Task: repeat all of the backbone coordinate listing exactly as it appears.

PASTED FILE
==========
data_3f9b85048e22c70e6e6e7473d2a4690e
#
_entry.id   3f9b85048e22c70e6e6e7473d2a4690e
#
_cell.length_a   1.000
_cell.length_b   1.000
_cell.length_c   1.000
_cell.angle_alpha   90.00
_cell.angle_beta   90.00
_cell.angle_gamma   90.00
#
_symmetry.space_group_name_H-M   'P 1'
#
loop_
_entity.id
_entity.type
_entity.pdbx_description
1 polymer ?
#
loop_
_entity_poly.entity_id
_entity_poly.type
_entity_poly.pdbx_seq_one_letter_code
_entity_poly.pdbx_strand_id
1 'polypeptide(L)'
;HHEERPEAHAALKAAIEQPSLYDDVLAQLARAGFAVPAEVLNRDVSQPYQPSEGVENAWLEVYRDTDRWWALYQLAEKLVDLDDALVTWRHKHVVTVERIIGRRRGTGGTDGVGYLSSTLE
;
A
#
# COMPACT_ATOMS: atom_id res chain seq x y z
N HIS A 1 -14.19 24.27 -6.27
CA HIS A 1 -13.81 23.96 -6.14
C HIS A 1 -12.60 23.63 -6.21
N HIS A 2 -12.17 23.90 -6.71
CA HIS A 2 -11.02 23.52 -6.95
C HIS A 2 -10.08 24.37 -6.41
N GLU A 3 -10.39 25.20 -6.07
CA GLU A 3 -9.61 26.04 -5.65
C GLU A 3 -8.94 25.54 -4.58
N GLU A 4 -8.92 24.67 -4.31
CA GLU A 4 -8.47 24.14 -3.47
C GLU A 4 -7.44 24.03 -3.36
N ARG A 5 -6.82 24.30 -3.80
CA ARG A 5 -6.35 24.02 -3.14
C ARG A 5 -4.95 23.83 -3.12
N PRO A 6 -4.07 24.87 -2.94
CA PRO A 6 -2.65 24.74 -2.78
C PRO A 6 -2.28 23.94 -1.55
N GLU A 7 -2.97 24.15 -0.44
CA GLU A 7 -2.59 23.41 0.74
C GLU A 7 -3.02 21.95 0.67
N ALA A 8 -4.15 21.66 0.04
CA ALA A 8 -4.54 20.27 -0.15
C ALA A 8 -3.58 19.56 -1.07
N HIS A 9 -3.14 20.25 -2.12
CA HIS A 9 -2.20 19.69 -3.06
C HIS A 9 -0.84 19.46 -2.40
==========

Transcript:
data_3f9b85048e22c70e6e6e7473d2a4690e
#
_entry.id   3f9b85048e22c70e6e6e7473d2a4690e
#
_cell.length_a   1.000
_cell.length_b   1.000
_cell.length_c   1.000
_cell.angle_alpha   90.00
_cell.angle_beta   90.00
_cell.angle_gamma   90.00
#
_symmetry.space_group_name_H-M   'P 1'
#
loop_
_entity.id
_entity.type
_entity.pdbx_description
1 polymer ?
#
loop_
_entity_poly.entity_id
_entity_poly.type
_entity_poly.pdbx_seq_one_letter_code
_entity_poly.pdbx_strand_id
1 'polypeptide(L)'
;HHEERPEAHAALKAAIEQPSLYDDVLAQLARAGFAVPAEVLNRDVSQPYQPSEGVENAWLEVYRDTDRWWALYQLAEKLVDLDDALVTWRHKHVVTVERIIGRRRGTGGTDGVGYLSSTLE
;
A
#
# COMPACT_ATOMS: atom_id res chain seq x y z
N HIS A 1 -14.19 24.27 -6.27
CA HIS A 1 -13.81 23.96 -6.14
C HIS A 1 -12.60 23.63 -6.21
N HIS A 2 -12.17 23.90 -6.71
CA HIS A 2 -11.02 23.52 -6.95
C HIS A 2 -10.08 24.37 -6.41
N GLU A 3 -10.39 25.20 -6.07
CA GLU A 3 -9.61 26.04 -5.65
C GLU A 3 -8.94 25.54 -4.58
N GLU A 4 -8.92 24.67 -4.31
CA GLU A 4 -8.47 24.14 -3.47
C GLU A 4 -7.44 24.03 -3.36
N ARG A 5 -6.82 24.30 -3.80
CA ARG A 5 -6.35 24.02 -3.14
C ARG A 5 -4.95 23.83 -3.12
N PRO A 6 -4.07 24.87 -2.94
CA PRO A 6 -2.65 24.74 -2.78
C PRO A 6 -2.28 23.94 -1.55
N GLU A 7 -2.97 24.15 -0.44
CA GLU A 7 -2.59 23.41 0.74
C GLU A 7 -3.02 21.95 0.67
N ALA A 8 -4.15 21.66 0.04
CA ALA A 8 -4.54 20.27 -0.15
C ALA A 8 -3.58 19.56 -1.07
N HIS A 9 -3.14 20.25 -2.12
CA HIS A 9 -2.20 19.69 -3.06
C HIS A 9 -0.84 19.46 -2.40